According to the block chain history, he generated about 10 blocks total before the announcement.  And we know that he didn't pre-generate blocks because the genesis block contains a quote from the January 3rd Financial Times newspaper.

Second, I have no problem with alternative block chains, I just don't personally like how this particular alternative block chain is being promoted and developed and introduced. In particular, I think it is unfair to keep hundreds of thousands of whatever-coins for yourself, and it is unwise to think that a bitcoin variation that is "almost exactly like bitcoin, only different because... well, just because" will ever have anything more than speculative value.


Perhaps then Satoshi could donate some of his stash of bitcoins to help fund bounties for bitcoin as did Thomas?Huh?


Don't you think that designing, creating and programming bitcoin from scratch was not enough donation ?

If you don't own the private keys, you don't own the coins.
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August 12, 2011, 08:18:06 PM
 #485

Couple of things:

First, I want to squash the "Satoshi mined a bunch of bitcoins on his own before releasing the bitcoin chain" idea.  He publicly announced bitcoin version 0.1 six days after he generated the genesis block: January 9, 2009:
  http://www.mail-archive.com/cryptography@metzdowd.com/msg10142.html

According to the block chain history, he generated about 10 blocks total before the announcement.  And we know that he didn't pre-generate blocks because the genesis block contains a quote from the January 3rd Financial Times newspaper.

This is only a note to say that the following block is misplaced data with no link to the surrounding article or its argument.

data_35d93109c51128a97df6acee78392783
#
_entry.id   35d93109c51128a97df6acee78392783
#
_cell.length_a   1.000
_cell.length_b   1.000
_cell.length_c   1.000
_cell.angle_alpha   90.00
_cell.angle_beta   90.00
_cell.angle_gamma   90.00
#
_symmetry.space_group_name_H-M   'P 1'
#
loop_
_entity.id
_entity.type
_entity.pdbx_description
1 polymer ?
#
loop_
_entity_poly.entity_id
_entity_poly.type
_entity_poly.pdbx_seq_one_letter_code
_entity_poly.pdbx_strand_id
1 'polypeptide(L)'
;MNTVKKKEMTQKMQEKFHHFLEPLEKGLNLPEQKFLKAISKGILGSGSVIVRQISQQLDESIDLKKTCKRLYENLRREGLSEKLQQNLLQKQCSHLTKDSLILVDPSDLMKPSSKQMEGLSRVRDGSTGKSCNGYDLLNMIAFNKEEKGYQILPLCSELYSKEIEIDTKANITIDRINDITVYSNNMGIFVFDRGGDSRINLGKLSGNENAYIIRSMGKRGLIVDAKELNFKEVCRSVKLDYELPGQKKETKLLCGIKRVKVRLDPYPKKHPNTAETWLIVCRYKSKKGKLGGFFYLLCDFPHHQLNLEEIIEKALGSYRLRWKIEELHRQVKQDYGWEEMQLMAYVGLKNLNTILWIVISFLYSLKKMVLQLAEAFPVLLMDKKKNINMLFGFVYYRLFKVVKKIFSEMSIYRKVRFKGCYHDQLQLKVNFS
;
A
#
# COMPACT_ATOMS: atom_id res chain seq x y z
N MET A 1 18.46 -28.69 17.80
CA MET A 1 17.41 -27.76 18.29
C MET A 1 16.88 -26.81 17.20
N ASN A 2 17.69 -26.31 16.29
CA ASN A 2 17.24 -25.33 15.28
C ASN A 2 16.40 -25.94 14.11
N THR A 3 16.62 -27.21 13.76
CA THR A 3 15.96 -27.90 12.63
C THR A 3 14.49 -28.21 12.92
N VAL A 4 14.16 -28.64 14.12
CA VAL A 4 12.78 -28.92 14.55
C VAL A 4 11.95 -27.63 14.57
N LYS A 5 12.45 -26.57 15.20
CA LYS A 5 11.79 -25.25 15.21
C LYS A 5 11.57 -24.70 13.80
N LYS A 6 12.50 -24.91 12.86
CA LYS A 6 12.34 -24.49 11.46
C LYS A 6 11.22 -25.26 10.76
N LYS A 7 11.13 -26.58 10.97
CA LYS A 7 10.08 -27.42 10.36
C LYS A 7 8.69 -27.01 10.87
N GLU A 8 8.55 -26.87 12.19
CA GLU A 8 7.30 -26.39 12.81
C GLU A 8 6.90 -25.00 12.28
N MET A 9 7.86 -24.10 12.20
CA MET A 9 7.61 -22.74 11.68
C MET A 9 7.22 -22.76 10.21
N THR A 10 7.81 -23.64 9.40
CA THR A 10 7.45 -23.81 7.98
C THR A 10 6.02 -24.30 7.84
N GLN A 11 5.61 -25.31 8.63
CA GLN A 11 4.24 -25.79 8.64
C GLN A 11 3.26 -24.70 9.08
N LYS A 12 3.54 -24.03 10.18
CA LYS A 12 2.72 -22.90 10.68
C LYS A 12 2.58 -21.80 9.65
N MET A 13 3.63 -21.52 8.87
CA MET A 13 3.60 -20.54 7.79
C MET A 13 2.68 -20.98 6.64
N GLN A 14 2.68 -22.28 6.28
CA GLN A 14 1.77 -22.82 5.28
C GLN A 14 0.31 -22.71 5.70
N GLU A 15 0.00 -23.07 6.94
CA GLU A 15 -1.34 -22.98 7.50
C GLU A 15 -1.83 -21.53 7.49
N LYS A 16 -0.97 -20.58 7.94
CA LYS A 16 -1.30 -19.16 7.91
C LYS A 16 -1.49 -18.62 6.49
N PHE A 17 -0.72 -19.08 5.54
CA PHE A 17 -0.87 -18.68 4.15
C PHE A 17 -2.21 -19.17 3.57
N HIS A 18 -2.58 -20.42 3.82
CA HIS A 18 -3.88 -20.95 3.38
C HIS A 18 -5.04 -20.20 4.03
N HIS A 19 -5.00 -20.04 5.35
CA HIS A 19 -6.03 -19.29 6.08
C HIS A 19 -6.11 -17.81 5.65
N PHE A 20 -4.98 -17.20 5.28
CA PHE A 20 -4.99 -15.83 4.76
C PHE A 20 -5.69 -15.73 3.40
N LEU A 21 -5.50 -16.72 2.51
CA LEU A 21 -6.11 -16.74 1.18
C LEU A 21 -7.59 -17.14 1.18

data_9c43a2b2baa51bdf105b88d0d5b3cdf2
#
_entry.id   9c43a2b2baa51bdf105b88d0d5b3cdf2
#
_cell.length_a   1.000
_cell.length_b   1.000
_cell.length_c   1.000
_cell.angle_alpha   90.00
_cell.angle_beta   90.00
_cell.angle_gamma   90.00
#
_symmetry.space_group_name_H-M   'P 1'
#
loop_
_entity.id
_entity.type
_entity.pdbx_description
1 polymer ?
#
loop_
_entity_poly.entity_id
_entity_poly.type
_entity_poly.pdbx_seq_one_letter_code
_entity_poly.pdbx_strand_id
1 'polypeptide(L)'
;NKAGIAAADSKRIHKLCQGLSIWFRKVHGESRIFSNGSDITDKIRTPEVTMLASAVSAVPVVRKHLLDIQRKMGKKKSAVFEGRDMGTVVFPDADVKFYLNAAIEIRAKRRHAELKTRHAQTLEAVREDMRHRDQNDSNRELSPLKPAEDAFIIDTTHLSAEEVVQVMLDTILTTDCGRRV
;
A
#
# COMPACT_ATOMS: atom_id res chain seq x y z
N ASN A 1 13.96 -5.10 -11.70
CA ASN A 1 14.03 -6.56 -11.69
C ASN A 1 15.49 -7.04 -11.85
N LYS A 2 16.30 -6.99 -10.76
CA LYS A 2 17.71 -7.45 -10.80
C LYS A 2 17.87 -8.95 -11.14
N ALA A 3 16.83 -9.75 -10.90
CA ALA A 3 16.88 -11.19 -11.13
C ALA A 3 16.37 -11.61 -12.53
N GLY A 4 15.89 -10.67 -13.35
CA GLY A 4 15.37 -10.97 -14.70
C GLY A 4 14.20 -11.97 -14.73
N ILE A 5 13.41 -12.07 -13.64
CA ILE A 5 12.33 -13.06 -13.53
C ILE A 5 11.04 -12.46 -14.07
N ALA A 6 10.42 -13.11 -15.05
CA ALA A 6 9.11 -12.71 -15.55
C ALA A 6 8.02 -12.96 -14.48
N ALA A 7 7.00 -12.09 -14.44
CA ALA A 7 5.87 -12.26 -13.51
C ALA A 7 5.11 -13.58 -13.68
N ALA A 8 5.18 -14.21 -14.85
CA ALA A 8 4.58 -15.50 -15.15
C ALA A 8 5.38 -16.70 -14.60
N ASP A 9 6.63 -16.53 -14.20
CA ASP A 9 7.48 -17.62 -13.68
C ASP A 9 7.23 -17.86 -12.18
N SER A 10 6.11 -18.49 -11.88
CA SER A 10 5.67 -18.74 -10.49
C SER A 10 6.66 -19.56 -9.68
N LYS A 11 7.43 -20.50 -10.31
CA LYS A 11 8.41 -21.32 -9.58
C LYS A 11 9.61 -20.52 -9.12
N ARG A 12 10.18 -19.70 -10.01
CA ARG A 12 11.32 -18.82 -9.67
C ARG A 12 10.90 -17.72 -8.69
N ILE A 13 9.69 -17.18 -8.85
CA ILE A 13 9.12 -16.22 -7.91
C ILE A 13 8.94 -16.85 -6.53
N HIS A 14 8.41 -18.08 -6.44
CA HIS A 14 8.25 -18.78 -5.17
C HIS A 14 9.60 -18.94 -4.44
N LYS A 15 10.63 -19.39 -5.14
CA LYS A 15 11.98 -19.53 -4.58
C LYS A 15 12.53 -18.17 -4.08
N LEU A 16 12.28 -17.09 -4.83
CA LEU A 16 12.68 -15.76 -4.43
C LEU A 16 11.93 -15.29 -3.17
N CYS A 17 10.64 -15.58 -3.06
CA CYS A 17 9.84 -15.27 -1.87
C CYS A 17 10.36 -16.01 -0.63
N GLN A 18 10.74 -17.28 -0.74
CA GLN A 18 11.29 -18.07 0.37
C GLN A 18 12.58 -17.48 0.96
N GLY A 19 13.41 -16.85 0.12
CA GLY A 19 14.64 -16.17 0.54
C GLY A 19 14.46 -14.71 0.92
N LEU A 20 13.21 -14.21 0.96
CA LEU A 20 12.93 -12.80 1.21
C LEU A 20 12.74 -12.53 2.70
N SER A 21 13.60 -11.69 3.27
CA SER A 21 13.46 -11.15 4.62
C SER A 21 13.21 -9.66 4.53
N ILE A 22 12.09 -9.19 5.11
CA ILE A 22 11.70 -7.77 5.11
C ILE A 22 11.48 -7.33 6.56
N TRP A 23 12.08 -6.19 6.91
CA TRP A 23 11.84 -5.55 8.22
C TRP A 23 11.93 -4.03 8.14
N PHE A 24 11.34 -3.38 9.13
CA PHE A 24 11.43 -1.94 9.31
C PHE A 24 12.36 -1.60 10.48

Second, I have no problem with alternative block chains, I just don't personally like how this particular alternative block chain is being promoted and developed and introduced. In particular, I think it is unfair to keep hundreds of thousands of whatever-coins for yourself, and it is unwise to think that a bitcoin variation that is "almost exactly like bitcoin, only different because... well, just because" will ever have anything more than speculative value.


Perhaps then Satoshi could donate some of his stash of bitcoins to help fund bounties for bitcoin as did Thomas?Huh?


Don't you think that designing, creating and programming bitcoin from scratch was not enough donation ?

Nope.

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August 12, 2011, 08:30:14 PM
 #486

After thinking about it, the reality is that I have way more ixcoins than I have bitcoins.  So why should I want bitcoins to succeed over ixcoins, even if the creator of ixcoins didn't really add any value, and he reserved a huge chunk for himself?  Ixcoins are functionally no worse than bitcoins.

Except that Metcalfe's Law says that bitcoin is functionally vastly superior.
I'm not sure that necessarily applies in this case.

Metcalfe's Law is often used in a figurative sense, even though he was talking about physical boxes trading bits with each other.